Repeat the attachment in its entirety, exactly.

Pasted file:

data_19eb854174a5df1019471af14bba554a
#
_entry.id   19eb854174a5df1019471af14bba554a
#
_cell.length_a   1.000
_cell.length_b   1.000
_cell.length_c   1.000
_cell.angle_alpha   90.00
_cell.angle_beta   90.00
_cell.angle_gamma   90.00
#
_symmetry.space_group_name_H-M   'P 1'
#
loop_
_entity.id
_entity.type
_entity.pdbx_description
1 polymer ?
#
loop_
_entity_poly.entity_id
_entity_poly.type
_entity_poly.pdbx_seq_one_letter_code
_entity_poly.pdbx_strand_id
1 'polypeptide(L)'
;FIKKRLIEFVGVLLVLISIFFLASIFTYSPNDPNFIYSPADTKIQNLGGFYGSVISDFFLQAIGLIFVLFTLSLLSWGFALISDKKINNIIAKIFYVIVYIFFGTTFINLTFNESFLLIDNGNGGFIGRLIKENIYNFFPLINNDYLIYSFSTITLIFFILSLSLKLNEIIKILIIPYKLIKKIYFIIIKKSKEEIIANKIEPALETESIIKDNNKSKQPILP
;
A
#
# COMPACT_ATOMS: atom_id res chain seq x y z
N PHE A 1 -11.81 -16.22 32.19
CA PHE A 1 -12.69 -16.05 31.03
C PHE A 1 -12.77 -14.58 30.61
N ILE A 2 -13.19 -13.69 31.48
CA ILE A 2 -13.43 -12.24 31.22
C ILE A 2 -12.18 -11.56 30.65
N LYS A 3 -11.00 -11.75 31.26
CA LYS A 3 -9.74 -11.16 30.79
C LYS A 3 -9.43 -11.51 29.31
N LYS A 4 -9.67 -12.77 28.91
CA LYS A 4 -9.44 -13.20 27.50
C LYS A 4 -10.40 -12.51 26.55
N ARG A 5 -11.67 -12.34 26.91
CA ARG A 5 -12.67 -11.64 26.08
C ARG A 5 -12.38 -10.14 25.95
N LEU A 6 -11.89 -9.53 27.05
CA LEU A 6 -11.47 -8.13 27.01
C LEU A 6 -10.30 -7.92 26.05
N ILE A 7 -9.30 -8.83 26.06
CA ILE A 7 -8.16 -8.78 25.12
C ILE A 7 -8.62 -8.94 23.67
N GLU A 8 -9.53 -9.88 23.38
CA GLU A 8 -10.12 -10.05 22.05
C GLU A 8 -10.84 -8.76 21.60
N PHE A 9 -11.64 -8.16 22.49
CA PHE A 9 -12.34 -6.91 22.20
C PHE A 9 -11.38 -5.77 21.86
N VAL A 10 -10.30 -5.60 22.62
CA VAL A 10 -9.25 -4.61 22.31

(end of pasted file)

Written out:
data_19eb854174a5df1019471af14bba554a
#
_entry.id   19eb854174a5df1019471af14bba554a
#
_cell.length_a   1.000
_cell.length_b   1.000
_cell.length_c   1.000
_cell.angle_alpha   90.00
_cell.angle_beta   90.00
_cell.angle_gamma   90.00
#
_symmetry.space_group_name_H-M   'P 1'
#
loop_
_entity.id
_entity.type
_entity.pdbx_description
1 polymer ?
#
loop_
_entity_poly.entity_id
_entity_poly.type
_entity_poly.pdbx_seq_one_letter_code
_entity_poly.pdbx_strand_id
1 'polypeptide(L)'
;FIKKRLIEFVGVLLVLISIFFLASIFTYSPNDPNFIYSPADTKIQNLGGFYGSVISDFFLQAIGLIFVLFTLSLLSWGFALISDKKINNIIAKIFYVIVYIFFGTTFINLTFNESFLLIDNGNGGFIGRLIKENIYNFFPLINNDYLIYSFSTITLIFFILSLSLKLNEIIKILIIPYKLIKKIYFIIIKKSKEEIIANKIEPALETESIIKDNNKSKQPILP
;
A
#
# COMPACT_ATOMS: atom_id res chain seq x y z
N PHE A 1 -11.81 -16.22 32.19
CA PHE A 1 -12.69 -16.05 31.03
C PHE A 1 -12.77 -14.58 30.61
N ILE A 2 -13.19 -13.69 31.48
CA ILE A 2 -13.43 -12.24 31.22
C ILE A 2 -12.18 -11.56 30.65
N LYS A 3 -11.00 -11.75 31.26
CA LYS A 3 -9.74 -11.16 30.79
C LYS A 3 -9.43 -11.51 29.31
N LYS A 4 -9.67 -12.77 28.91
CA LYS A 4 -9.44 -13.20 27.50
C LYS A 4 -10.40 -12.51 26.55
N ARG A 5 -11.67 -12.34 26.91
CA ARG A 5 -12.67 -11.64 26.08
C ARG A 5 -12.38 -10.14 25.95
N LEU A 6 -11.89 -9.53 27.05
CA LEU A 6 -11.47 -8.13 27.01
C LEU A 6 -10.30 -7.92 26.05
N ILE A 7 -9.30 -8.83 26.06
CA ILE A 7 -8.16 -8.78 25.12
C ILE A 7 -8.62 -8.94 23.67
N GLU A 8 -9.53 -9.88 23.38
CA GLU A 8 -10.12 -10.05 22.05
C GLU A 8 -10.84 -8.76 21.60
N PHE A 9 -11.64 -8.16 22.49
CA PHE A 9 -12.34 -6.91 22.20
C PHE A 9 -11.38 -5.77 21.86
N VAL A 10 -10.30 -5.60 22.62
CA VAL A 10 -9.25 -4.61 22.31